February 2006. Despite a fiercely loyal (if smallish) fan base, several Emmy awards, and critical acclaim, Arrested Development is cancelled by Fox after three seasons (well, one season, one truncated season, and one half-season). This was about the time that I had started to get into the series through its DVD sets, and there wasn’t a day that went by since that I lamented how unfair it was that Arrested Development got canned while scores of other, far lesser series lived to see their 10th seasons.
Like many other fans, I watched and re-watched the entire run of the show at least twice a year since then. You think it would have gotten boring, but it never did, as Arrested Development’s incredibly dense and clever format kept revealing more jokes and running gags that I only caught the 13th or so time around.
Over the past seven years, Arrested Development went from being an obscure show to part of our cultural lexicon as word-of-mouth and Netflix viewings grew its audience. At least it went out on the top of its form, many of us consoled ourselves. At least we’ll always have the banana stand, The Final Countdown, and Hot Cops whenever we need them.
Then the impossible happened. Netflix up and announced that it was doing what Fox should’ve done in the first place: give the show a fourth season. Cue squeals of joy, nervous anticipation, and a single date in history — May 26, 2013 — in which a stampede of viewers streamed the first new episodes in over a half-decade.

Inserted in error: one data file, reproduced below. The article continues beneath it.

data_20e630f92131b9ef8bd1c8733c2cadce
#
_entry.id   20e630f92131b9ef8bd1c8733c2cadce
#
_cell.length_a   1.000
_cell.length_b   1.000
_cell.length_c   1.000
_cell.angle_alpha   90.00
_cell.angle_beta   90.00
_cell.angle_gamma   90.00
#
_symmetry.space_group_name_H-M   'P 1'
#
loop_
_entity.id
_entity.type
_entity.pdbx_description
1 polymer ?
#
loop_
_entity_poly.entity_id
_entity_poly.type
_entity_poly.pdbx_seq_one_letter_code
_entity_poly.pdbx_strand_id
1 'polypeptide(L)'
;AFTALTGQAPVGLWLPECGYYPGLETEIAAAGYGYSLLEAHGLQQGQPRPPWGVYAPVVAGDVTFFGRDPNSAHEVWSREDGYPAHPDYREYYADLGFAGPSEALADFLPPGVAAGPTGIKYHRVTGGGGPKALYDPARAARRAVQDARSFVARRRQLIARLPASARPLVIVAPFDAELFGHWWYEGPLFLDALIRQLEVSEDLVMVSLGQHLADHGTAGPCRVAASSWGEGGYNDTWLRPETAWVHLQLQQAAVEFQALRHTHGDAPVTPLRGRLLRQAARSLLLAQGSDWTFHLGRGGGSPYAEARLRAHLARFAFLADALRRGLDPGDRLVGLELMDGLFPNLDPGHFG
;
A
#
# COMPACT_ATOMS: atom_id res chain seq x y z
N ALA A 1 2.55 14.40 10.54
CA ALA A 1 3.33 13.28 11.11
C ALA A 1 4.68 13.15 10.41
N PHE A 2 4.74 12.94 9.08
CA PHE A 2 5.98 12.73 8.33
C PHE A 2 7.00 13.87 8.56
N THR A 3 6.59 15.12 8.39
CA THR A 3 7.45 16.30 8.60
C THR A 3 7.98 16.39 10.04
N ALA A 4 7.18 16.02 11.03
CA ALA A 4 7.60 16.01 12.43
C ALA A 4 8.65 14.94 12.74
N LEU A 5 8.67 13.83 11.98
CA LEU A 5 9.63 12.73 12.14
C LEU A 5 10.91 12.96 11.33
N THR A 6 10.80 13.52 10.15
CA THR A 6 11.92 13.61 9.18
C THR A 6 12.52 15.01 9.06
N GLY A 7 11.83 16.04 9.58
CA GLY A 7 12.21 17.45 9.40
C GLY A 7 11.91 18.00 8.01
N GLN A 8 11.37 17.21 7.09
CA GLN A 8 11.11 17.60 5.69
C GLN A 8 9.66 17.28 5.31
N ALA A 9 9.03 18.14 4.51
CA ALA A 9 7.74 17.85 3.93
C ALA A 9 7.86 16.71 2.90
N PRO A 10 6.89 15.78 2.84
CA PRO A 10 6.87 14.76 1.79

It’s here. Arrested Development season 4. So how does it shake out after a first viewing?
Adjustments and expectations
It’s important to understand going into season 4 that this both is and is not the same Arrested Development from seasons 1, 2, and 3. I’m not just talking about the time gap or the change of venue, either. Probably the biggest change is that the season is more or less one very, very long (7.5 hour) episode that weaves an incredibly complex story. Yes, it can be viewed episodically and theoretically out of order, but you’ll probably get the most out of it from a marathon session or two.
I got a headache trying to keep track of the labyrinthian Wall plot, and as some of the punchlines to jokes were set up several episodes before (not minutes before as in previous seasons), it’s a lot easier to miss the gags.